Australia lobbying to remain WRC season finale

New Zealand's Hyundai factory driver Hayden Paddon at Rally Australia last year

New Zealand’s Hyundai factory driver Hayden Paddon at Rally Australia last year

Rally Australia is involved in negotiations with the FIA to retain its final round berth on the 2017 World Rally Championship calendar.

The Coffs Harbour event secured the November 17-20 season finale for this year’s championship, having run in September in previous years.

Organisers are firmly pushing to keep the spot on next year’s calendar but are expected to face stiff opposition.

In the midst of trying to retain its position as the final round, Rally Australia continues to push for an extension to its agreement to run on the WRC calendar which expires at the end of 2017.

A proposal to secure another three-year deal was submitted to the FIA earlier this season.

Great Britain is believed to be among the contenders having previously hosted the final round nine times in the last 10 seasons.

Rally Australia is expected to learn its fate next month when the FIA finalises the 2017 WRC calendar at a meeting of the World Motor Sport Council.

Event chairman Ben Rainsford says Rally Australia’s bid has been clearly outlined to the FIA and is optimistic about retaining the final round.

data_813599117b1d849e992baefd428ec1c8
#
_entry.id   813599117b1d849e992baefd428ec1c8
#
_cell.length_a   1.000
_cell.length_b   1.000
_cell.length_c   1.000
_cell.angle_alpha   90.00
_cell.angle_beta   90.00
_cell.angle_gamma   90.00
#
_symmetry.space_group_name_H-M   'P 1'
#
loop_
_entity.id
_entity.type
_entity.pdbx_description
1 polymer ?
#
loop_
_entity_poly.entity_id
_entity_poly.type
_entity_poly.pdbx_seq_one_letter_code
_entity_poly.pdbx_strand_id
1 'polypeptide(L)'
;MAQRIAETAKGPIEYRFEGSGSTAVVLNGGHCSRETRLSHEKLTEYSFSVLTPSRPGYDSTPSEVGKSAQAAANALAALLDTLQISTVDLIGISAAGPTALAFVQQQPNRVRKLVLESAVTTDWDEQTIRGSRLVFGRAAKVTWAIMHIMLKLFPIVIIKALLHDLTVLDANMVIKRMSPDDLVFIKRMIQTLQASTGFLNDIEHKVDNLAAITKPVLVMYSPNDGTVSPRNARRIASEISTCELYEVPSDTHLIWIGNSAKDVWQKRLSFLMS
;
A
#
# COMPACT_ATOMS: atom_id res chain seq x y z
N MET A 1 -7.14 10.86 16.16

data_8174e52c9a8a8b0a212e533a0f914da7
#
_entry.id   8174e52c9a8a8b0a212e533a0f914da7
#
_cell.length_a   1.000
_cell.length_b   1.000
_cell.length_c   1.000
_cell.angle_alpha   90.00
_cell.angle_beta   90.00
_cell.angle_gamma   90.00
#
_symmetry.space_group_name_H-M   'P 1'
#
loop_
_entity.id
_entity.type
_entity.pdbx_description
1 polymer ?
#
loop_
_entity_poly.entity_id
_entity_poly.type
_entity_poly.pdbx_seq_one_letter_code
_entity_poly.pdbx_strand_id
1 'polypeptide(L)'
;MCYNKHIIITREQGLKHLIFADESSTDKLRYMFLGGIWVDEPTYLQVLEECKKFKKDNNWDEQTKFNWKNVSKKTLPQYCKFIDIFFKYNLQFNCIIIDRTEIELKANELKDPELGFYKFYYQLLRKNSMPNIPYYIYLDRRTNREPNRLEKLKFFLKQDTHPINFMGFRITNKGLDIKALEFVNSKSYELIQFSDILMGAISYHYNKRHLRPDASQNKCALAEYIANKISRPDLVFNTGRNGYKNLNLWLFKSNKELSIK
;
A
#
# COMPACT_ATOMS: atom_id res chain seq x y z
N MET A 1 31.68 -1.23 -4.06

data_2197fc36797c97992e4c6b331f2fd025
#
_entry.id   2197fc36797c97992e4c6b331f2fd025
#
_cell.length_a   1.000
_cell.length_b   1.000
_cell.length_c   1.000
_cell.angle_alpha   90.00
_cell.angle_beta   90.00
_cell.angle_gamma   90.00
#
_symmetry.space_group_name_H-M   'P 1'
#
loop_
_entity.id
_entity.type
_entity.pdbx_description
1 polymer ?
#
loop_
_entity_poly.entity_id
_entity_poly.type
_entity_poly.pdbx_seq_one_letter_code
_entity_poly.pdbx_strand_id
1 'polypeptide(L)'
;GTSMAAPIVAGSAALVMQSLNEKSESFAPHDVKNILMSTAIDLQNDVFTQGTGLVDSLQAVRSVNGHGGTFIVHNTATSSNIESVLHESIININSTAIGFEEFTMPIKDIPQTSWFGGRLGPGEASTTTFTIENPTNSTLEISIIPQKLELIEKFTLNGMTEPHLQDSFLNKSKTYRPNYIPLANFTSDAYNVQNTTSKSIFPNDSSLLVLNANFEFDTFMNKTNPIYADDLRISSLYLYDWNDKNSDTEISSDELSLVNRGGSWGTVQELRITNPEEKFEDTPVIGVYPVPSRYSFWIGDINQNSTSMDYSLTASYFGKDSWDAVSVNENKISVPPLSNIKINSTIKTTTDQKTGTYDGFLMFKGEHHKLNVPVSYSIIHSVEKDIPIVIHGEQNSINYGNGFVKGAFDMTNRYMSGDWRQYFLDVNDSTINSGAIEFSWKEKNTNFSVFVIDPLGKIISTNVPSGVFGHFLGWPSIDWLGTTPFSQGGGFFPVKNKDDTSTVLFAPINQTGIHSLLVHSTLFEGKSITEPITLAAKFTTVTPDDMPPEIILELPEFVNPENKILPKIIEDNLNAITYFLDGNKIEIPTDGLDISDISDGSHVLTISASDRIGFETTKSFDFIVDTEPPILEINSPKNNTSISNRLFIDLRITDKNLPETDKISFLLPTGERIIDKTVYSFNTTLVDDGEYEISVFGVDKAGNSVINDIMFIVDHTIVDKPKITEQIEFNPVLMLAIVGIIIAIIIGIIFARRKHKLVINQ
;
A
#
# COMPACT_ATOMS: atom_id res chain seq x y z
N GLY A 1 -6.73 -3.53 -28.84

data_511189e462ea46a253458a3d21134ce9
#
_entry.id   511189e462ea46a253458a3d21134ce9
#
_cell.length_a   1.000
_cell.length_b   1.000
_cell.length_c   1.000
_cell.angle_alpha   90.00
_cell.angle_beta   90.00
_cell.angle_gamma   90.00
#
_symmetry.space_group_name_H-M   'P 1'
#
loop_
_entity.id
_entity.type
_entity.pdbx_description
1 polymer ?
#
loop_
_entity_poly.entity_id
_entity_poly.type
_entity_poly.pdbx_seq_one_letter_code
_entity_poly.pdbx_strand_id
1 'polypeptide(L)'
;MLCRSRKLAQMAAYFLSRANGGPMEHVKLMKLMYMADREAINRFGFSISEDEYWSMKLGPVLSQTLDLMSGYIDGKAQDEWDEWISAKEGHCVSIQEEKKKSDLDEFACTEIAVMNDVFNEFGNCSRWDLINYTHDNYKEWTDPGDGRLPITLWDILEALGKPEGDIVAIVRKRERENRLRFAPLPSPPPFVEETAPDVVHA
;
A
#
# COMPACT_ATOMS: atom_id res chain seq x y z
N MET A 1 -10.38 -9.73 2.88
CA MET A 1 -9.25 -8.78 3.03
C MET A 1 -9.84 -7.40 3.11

“We have been lobbying very hard and pushing the strengths that Australia has,” Rainsford told

“The event is in the Australian summer and we have the gala at the end of the year along with the new Super Special stages.

“The European winter is nowhere near as fun as the Australian summer.

“It is a long way for teams to come to compete so we have to reward them with a bit of a holiday. The only way we can do that is if we are the final round of the championship.

“I don’t think Australia is the spiritual home of rallying, but it has enough good things to showcase to be the final round.”

Rainsford believes the event has found a strong location on the Coffs Coast, which made its WRC debut in 2011 and has held a rally annually since 2013 after initially rotating with New Zealand.

However, he does admit Rally Australia will face competition from other locations in the Asia-Pacific region, including Japan, Korea and New Zealand.

The prospect of Rally New Zealand making a comeback for the first time since 2012 has gained traction on the back of the success of Hyundai Kiwi factory driver Hayden Paddon.

“I have no objections in seeing both Australia and New Zealand on the calendar (in the future) but I think the teams would,” Rainsford commented.

“If they (WRC) wanted to have more than two events in the Asia-Pacific region then I think they would be pushing towards Korea and Japan rather than New Zealand.”

Indeed Hyundai’s recent WRC rise and Toyota’s long awaited comeback as a factory team next year could spark bids from Korea and Japan from 2018.

“We are just trying to work out a position that works for us and the promoter, but ultimately the decision (for 2018-2020) is up to the FIA,” added Rainsford.

“We are happy at Coffs Harbour. We would like to have a metropolis grow around the event here.

“We have got the ingredients to do that with it being the last round and not clashing with Supercars, and we have got the new Super Special stages too.”

Next year’s event will also see the more aggressive and faster specification WRC cars hit the Coffs Harbour stages for the first time.

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